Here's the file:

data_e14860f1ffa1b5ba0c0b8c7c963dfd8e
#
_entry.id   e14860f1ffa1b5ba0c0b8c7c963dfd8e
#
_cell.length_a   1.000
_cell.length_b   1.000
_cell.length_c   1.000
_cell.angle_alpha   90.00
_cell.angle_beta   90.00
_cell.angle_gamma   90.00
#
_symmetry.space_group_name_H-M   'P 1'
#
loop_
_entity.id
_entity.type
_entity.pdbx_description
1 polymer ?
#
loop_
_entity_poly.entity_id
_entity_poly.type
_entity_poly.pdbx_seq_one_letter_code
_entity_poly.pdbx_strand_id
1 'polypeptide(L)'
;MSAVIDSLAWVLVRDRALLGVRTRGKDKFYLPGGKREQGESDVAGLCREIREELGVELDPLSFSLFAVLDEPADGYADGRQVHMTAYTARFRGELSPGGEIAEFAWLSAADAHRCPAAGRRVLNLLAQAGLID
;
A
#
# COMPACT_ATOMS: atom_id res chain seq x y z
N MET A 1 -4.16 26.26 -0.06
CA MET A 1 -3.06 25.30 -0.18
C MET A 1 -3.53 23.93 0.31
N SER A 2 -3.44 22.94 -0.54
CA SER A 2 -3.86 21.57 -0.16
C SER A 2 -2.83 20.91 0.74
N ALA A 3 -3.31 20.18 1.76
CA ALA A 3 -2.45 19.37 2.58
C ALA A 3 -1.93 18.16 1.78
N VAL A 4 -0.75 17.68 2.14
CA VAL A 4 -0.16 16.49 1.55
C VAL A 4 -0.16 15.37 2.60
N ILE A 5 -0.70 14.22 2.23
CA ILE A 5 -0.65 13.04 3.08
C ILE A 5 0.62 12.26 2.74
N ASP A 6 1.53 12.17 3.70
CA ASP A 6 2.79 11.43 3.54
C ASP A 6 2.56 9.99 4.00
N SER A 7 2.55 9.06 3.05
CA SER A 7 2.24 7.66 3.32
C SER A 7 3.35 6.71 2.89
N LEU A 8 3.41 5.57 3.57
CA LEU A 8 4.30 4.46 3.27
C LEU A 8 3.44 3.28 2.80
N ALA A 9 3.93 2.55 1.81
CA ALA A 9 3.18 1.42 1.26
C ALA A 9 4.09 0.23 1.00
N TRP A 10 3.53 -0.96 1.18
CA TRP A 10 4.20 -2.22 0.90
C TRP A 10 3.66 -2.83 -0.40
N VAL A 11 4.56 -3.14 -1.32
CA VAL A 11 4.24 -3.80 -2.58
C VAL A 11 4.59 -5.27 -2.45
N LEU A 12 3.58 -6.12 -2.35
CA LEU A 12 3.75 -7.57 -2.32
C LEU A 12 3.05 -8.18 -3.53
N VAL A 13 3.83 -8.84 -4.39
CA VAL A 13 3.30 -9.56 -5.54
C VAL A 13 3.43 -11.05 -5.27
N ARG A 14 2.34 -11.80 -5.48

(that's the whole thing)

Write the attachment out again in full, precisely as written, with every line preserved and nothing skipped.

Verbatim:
data_e14860f1ffa1b5ba0c0b8c7c963dfd8e
#
_entry.id   e14860f1ffa1b5ba0c0b8c7c963dfd8e
#
_cell.length_a   1.000
_cell.length_b   1.000
_cell.length_c   1.000
_cell.angle_alpha   90.00
_cell.angle_beta   90.00
_cell.angle_gamma   90.00
#
_symmetry.space_group_name_H-M   'P 1'
#
loop_
_entity.id
_entity.type
_entity.pdbx_description
1 polymer ?
#
loop_
_entity_poly.entity_id
_entity_poly.type
_entity_poly.pdbx_seq_one_letter_code
_entity_poly.pdbx_strand_id
1 'polypeptide(L)'
;MSAVIDSLAWVLVRDRALLGVRTRGKDKFYLPGGKREQGESDVAGLCREIREELGVELDPLSFSLFAVLDEPADGYADGRQVHMTAYTARFRGELSPGGEIAEFAWLSAADAHRCPAAGRRVLNLLAQAGLID
;
A
#
# COMPACT_ATOMS: atom_id res chain seq x y z
N MET A 1 -4.16 26.26 -0.06
CA MET A 1 -3.06 25.30 -0.18
C MET A 1 -3.53 23.93 0.31
N SER A 2 -3.44 22.94 -0.54
CA SER A 2 -3.86 21.57 -0.16
C SER A 2 -2.83 20.91 0.74
N ALA A 3 -3.31 20.18 1.76
CA ALA A 3 -2.45 19.37 2.58
C ALA A 3 -1.93 18.16 1.78
N VAL A 4 -0.75 17.68 2.14
CA VAL A 4 -0.16 16.49 1.55
C VAL A 4 -0.16 15.37 2.60
N ILE A 5 -0.70 14.22 2.23
CA ILE A 5 -0.65 13.04 3.08
C ILE A 5 0.62 12.26 2.74
N ASP A 6 1.53 12.17 3.70
CA ASP A 6 2.79 11.43 3.54
C ASP A 6 2.56 9.99 4.00
N SER A 7 2.55 9.06 3.05
CA SER A 7 2.24 7.66 3.32
C SER A 7 3.35 6.71 2.89
N LEU A 8 3.41 5.57 3.57
CA LEU A 8 4.30 4.46 3.27
C LEU A 8 3.44 3.28 2.80
N ALA A 9 3.93 2.55 1.81
CA ALA A 9 3.18 1.42 1.26
C ALA A 9 4.09 0.23 1.00
N TRP A 10 3.53 -0.96 1.18
CA TRP A 10 4.20 -2.22 0.90
C TRP A 10 3.66 -2.83 -0.40
N VAL A 11 4.56 -3.14 -1.32
CA VAL A 11 4.24 -3.80 -2.58
C VAL A 11 4.59 -5.27 -2.45
N LEU A 12 3.58 -6.12 -2.35
CA LEU A 12 3.75 -7.57 -2.32
C LEU A 12 3.05 -8.18 -3.53
N VAL A 13 3.83 -8.84 -4.39
CA VAL A 13 3.30 -9.56 -5.54
C VAL A 13 3.43 -11.05 -5.27
N ARG A 14 2.34 -11.80 -5.48